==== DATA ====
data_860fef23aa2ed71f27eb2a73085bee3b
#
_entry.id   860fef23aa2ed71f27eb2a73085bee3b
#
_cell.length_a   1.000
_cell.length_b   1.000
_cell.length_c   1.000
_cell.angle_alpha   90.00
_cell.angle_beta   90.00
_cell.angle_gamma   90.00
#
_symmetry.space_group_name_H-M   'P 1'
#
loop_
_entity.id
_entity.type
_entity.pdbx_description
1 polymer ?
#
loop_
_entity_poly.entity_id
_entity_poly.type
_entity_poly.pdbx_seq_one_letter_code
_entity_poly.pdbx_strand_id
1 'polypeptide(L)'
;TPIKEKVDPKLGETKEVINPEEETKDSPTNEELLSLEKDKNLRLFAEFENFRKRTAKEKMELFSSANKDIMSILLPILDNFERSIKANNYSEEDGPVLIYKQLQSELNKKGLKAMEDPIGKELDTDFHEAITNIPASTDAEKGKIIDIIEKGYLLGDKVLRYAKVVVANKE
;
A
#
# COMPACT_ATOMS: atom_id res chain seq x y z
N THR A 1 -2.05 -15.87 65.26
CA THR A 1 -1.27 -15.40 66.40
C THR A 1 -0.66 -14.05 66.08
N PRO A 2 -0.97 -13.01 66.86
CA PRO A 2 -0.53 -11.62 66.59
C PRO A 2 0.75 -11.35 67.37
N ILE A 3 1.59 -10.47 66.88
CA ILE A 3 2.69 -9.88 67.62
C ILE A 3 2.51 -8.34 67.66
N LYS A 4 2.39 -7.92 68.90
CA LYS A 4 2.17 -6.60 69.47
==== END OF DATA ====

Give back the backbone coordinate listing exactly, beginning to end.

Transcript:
data_860fef23aa2ed71f27eb2a73085bee3b
#
_entry.id   860fef23aa2ed71f27eb2a73085bee3b
#
_cell.length_a   1.000
_cell.length_b   1.000
_cell.length_c   1.000
_cell.angle_alpha   90.00
_cell.angle_beta   90.00
_cell.angle_gamma   90.00
#
_symmetry.space_group_name_H-M   'P 1'
#
loop_
_entity.id
_entity.type
_entity.pdbx_description
1 polymer ?
#
loop_
_entity_poly.entity_id
_entity_poly.type
_entity_poly.pdbx_seq_one_letter_code
_entity_poly.pdbx_strand_id
1 'polypeptide(L)'
;TPIKEKVDPKLGETKEVINPEEETKDSPTNEELLSLEKDKNLRLFAEFENFRKRTAKEKMELFSSANKDIMSILLPILDNFERSIKANNYSEEDGPVLIYKQLQSELNKKGLKAMEDPIGKELDTDFHEAITNIPASTDAEKGKIIDIIEKGYLLGDKVLRYAKVVVANKE
;
A
#
# COMPACT_ATOMS: atom_id res chain seq x y z
N THR A 1 -2.05 -15.87 65.26
CA THR A 1 -1.27 -15.40 66.40
C THR A 1 -0.66 -14.05 66.08
N PRO A 2 -0.97 -13.01 66.86
CA PRO A 2 -0.53 -11.62 66.59
C PRO A 2 0.75 -11.35 67.37
N ILE A 3 1.59 -10.47 66.88
CA ILE A 3 2.69 -9.88 67.62
C ILE A 3 2.51 -8.34 67.66
N LYS A 4 2.39 -7.92 68.90
CA LYS A 4 2.17 -6.60 69.47